CC has been doing my horses for a number of years now. After all of this time, I finally discovered the method(s) that he uses. CC combines traditional chiropractics with the Masterson Method, developed by Jim Masterson. Coincidently, my endurance pal Marci has used CC as well. After he mentioned the Masterson Method to her, she bought the book which she generously lent it to me. I have found it to be thoroughly interesting.
Chapter 1 is titled, "What is the Masterson Method?" The first sentence offers a sort of explanation. "The Masterson Method - Integrated Equine Performance Bodywork - is a unique interactive method of equine bodywork in which you learn to recognize and use the responses of the horse to your touch to find and release accumulated tension in key junctions of the body that most affect performance." It's a mouthful, I know.
CC explained that he takes many of Masterson's techniques for helping the horse to release tension and combines them with the traditional approach of manipulation, or adjustment, of an affected joint and tissues. This restores mobility, alleviating pain and muscle tightness, allowing tissues to heal.
I am sold. In my experience, CC has more than proven himself to be an excellent chiropractor/bodyworker and horseman. My horses love him, and they ALWAYS feel better once he's done. If there's a name for the method he employs, great. If not, I am not opposed to winging it.
I only wish he worked on people.
I had a rough last week. Fortunately it wasn't because of horses; they've given me enough gray hairs this winter. On Thursday, a friend tagged me in a Facebook post that pretty much saved the rest of the world from total annihilation as I was very close to going postal - how much crap can one person take?
It's Dwight's face that cracks me up the most. I know that's the look that Chemaine Hurtado, owner and trainer at Symphony Dressage Stables, must have on her face when Izzy starts with his jackassery. I looked at that meme all weekend long, laughing harder each time. It's easy to get a little punchy though when you're on the edge.
Thankfully, while horses can drive us to the brink of insanity, they can also keep us standing squarely on our two feet. My own equine therapists, a Goddess and a Wild Card did their jobs well (sort of) over the weekend, leaving me mostly prepared to tackle Monday. My husband drew a name for last week's book give-away. Congrats to Mag for winning a copy of Is Your Horse a Rockstar.
Mag wrote, "I think mine would be the "mean girl" even though he's a gelding. He has to show everyone that he's in charge - pasture mates, stablehands, etc. I would love a copy to see if that's one of the choices!"
Mag's copy is in the mail, headed her way. And Mag, I'm wondering if your gelding might be The Macho Man, The Boss, or even The Prize Fighter. I hope you'll let me know!
I am sure that all of us think that our own horses are more sensitive (meaning "special") than others, but I am here to tell you that Speedy wins the "snowflake" of the year award. Right now, he is in the midst of tantrum that's been going on for a good month. Which brings me yet again to Dessa Hockley's book, Is your horse a Rockstar?
If you haven't bought it yet, do it. I promise you won't be disappointed. I don't get anything if you buy the book, but it really is that good. In fact, I love the book so much that I am going to buy a copy for someone who wants one. If you want the book, leave a comment, but make sure to fill in your website or email address so I can get your snail mail address. I'll do a random drawing on Saturday (March 16).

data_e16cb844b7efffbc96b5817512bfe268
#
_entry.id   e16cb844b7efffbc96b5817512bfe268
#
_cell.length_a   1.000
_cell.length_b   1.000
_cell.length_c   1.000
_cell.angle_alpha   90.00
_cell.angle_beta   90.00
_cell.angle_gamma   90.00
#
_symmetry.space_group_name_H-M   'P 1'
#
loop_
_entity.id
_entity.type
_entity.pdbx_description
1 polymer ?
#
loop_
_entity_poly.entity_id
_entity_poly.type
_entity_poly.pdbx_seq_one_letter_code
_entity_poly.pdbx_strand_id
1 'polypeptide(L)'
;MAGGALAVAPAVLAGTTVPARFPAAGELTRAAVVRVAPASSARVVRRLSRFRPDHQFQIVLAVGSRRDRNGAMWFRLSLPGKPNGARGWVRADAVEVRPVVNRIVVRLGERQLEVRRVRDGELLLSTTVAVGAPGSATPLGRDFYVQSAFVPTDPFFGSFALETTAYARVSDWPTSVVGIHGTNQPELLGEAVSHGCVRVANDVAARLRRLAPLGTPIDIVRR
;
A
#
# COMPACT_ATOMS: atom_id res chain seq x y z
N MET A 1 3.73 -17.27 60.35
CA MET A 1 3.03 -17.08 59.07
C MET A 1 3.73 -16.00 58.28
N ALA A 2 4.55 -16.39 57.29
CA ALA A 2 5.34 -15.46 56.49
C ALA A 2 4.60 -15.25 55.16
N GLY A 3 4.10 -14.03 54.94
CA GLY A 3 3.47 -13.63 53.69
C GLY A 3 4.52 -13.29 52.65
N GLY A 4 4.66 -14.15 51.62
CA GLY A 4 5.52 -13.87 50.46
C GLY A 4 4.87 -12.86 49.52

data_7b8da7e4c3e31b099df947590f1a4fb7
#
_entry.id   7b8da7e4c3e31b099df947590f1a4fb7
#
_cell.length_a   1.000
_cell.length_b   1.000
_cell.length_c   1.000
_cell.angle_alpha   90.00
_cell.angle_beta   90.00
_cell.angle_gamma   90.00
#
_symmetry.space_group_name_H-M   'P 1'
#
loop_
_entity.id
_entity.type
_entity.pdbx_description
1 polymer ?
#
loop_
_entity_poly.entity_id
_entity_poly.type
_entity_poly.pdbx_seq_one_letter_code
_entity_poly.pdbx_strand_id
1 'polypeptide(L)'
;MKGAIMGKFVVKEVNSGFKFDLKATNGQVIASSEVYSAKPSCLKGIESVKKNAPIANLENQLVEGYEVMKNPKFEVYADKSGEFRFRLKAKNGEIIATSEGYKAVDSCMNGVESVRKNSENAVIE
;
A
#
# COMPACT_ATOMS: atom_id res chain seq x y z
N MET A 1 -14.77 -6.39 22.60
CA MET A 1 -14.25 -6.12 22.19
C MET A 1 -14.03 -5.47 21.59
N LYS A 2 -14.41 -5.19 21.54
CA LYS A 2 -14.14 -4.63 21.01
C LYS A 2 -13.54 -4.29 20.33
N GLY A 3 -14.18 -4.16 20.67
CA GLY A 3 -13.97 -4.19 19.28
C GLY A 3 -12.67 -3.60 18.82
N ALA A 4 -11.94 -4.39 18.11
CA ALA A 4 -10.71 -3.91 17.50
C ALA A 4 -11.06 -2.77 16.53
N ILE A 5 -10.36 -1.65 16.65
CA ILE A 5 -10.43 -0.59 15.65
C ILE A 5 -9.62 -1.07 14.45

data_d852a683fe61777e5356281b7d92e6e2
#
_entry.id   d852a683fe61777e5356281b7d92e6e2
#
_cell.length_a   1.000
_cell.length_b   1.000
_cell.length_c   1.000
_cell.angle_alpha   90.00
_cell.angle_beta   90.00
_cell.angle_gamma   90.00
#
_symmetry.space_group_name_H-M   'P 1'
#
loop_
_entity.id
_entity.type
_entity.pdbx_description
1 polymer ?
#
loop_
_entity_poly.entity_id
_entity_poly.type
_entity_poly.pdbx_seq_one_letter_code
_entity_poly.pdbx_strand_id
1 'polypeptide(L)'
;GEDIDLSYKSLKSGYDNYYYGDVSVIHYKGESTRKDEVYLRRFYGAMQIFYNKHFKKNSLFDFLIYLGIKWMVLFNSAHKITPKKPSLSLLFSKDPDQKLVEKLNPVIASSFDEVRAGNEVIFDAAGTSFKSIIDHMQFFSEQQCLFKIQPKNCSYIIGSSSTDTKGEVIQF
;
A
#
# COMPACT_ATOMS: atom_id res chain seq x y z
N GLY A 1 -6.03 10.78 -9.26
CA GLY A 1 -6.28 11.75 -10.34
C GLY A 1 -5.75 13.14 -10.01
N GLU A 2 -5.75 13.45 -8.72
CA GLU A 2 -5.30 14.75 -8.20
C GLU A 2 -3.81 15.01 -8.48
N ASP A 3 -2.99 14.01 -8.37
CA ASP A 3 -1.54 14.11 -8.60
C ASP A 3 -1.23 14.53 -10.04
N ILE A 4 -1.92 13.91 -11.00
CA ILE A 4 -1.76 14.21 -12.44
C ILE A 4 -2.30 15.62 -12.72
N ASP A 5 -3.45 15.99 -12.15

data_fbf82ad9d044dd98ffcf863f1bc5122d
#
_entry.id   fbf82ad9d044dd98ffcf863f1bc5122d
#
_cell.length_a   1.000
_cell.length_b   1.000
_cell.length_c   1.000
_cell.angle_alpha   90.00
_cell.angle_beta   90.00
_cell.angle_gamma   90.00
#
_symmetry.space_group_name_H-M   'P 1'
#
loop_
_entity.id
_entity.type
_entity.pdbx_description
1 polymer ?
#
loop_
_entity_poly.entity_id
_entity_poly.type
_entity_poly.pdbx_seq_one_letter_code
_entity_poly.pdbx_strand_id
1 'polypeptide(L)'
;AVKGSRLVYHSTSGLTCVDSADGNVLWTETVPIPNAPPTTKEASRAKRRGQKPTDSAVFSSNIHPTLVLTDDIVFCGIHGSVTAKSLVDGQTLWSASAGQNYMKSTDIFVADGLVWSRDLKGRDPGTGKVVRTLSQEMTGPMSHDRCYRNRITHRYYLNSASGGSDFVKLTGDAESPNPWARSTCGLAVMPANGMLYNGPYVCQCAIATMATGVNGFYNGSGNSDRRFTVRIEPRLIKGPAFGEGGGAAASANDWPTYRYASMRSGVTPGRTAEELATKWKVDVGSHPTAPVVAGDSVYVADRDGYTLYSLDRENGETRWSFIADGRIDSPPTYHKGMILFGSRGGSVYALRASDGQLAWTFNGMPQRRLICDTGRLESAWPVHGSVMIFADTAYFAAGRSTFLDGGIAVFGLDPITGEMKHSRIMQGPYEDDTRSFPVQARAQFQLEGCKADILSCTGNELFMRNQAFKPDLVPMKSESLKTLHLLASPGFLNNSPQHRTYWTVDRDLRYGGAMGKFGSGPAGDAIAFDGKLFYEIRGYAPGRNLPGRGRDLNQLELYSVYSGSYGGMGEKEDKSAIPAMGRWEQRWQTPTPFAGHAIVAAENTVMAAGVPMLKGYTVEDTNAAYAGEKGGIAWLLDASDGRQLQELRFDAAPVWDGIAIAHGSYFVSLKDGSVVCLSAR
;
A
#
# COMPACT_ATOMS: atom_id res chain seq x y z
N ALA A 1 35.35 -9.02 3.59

The reason I bring up the book is that Speedy is having a pretty rough winter. He's abscessed several times, been diagnosed with Cushing's Disease, and torn open both front legs. All of that means he isn't getting very much positive attention. To him, it feels as though all I do is poke him in sore places or jam weird tasting stuff in his mouth.
"Speedy is what Dessa Hockley refers to as The Goddess (Submissive, Energetic, Curious, Friendly). If he were a bit more dominate, he would be a Rock Star, and frankly, there are days when he does fall into that category. For The Goddess, the relationship is everything. Right now, Speedy's a bit pissed at me because he's not getting the saddle time he thinks he deserves. The ear pinning and tail swishing are dead give-aways that he's feeling slighted.
Speedy's mission in life is to be adored by me, and anyone else in his vicinity is welcome to jump on that band wagon as well. It doesn't matter what we do; he's happy to please as long as accolades and adoration are his reward. Cookies and candies are also expected. As The Goddess, he is, after all, a divinity."
I wrote that in January of 2017 - probably in the midst of some other injury. It is just as true today as it was two years ago. Speedy is so unhappy right now. Everything in his life sucks a big fat lemon. He now has to take a Prascend pill every morning which he hates. He hasn't been turned out in at least a month because I don't want him to re-injure his front legs or cause some new injury. And the worst thing to him is that he's no longer in regular work. I rode him last weekend, but then it rained all week, so I didn't get to ride again until this weekend.
While Speedy was happy to be out and being ridden, he was so resentful that everything I asked of him turned into a chore. Bandaging his legs caused drama. He didn't want to be bridled. He refused his peppermint candies. I was frustrated, and he was frustrated.
It's going to take some time to rebuild our relationship, and I have a feeling that I am going to be doing a lot of butt kissing over the next few weeks. And if Speedy has anything to say about it, there had better be some better treats involved.
Like I said, he's a Goddess. And a big fat "snowflake!"
About the Writer and Rider
I am a lifelong rider.
I began endurance riding in 1996 where I ultimately completed five, one-day 100 mile races, the 200-mile Death Valley Encounter, and numerous other 50, 65, and 75 mile races. I began showing dressage in 2010.
Welcome to my dressage journey.
About Speedy G
Speedy went from endurance horse to dressage horse. After helping me earn a USDF Bronze medal in the summer of 2020, he is now semi-retired. Speedy is a 2004, 15'1 hand, purebred Arabian gelding. His Arabian Horse Registry name is G Ima Starr FA.
Izzy was started as a four-year old and then spent the next 18 months in pasture growing up. I bought him as a six-year old, and together, we are showing at Second Level. He is a 2008, 16'3 hand warmblood gelding. His Rheinland Pfalz-saar International (RPSI) name is Imperioso.
National Rider Awards
State Rider Awards
State Horse Awards
CDS Sapphire Rider Award
Third Level: 63.514%
Third Level: 62.105%
2021 Show Season
(r) Ride-a-Test Clinic
(Q) Must Qualify
2021 Pending …
2021 Completed …
10/24-25 SCEC (***)
11/7-11/8 SB (***)
2021 Qualifying Scores
Regional Adult Amateur Competition (RAAC)
2nd Level Qualifying
3 Scores/2 Judges/60%:
Score 1: 60.610% Bhathal
2nd Level Qualifying
5 Scores/4 Judges/61%:
Stuff I Read